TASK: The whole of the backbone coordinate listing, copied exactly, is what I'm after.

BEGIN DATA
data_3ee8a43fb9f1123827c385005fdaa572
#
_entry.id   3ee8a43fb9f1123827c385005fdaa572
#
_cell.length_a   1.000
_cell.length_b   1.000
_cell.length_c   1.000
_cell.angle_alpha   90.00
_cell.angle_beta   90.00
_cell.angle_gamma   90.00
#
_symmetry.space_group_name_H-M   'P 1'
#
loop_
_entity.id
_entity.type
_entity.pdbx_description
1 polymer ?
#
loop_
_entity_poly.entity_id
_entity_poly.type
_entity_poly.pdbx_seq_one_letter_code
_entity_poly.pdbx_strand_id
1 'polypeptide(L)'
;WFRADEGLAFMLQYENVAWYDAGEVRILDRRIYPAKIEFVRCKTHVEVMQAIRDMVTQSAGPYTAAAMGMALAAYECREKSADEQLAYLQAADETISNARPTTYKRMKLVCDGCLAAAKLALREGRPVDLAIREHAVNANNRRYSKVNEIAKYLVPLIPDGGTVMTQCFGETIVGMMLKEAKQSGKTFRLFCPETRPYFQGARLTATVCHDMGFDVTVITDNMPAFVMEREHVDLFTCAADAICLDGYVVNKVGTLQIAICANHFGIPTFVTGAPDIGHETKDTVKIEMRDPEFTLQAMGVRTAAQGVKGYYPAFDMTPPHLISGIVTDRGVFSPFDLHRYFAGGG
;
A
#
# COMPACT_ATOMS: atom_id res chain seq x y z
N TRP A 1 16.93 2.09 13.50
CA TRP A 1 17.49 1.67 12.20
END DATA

data_3ee8a43fb9f1123827c385005fdaa572
#
_entry.id   3ee8a43fb9f1123827c385005fdaa572
#
_cell.length_a   1.000
_cell.length_b   1.000
_cell.length_c   1.000
_cell.angle_alpha   90.00
_cell.angle_beta   90.00
_cell.angle_gamma   90.00
#
_symmetry.space_group_name_H-M   'P 1'
#
loop_
_entity.id
_entity.type
_entity.pdbx_description
1 polymer ?
#
loop_
_entity_poly.entity_id
_entity_poly.type
_entity_poly.pdbx_seq_one_letter_code
_entity_poly.pdbx_strand_id
1 'polypeptide(L)'
;WFRADEGLAFMLQYENVAWYDAGEVRILDRRIYPAKIEFVRCKTHVEVMQAIRDMVTQSAGPYTAAAMGMALAAYECREKSADEQLAYLQAADETISNARPTTYKRMKLVCDGCLAAAKLALREGRPVDLAIREHAVNANNRRYSKVNEIAKYLVPLIPDGGTVMTQCFGETIVGMMLKEAKQSGKTFRLFCPETRPYFQGARLTATVCHDMGFDVTVITDNMPAFVMEREHVDLFTCAADAICLDGYVVNKVGTLQIAICANHFGIPTFVTGAPDIGHETKDTVKIEMRDPEFTLQAMGVRTAAQGVKGYYPAFDMTPPHLISGIVTDRGVFSPFDLHRYFAGGG
;
A
#
# COMPACT_ATOMS: atom_id res chain seq x y z
N TRP A 1 16.93 2.09 13.50
CA TRP A 1 17.49 1.67 12.20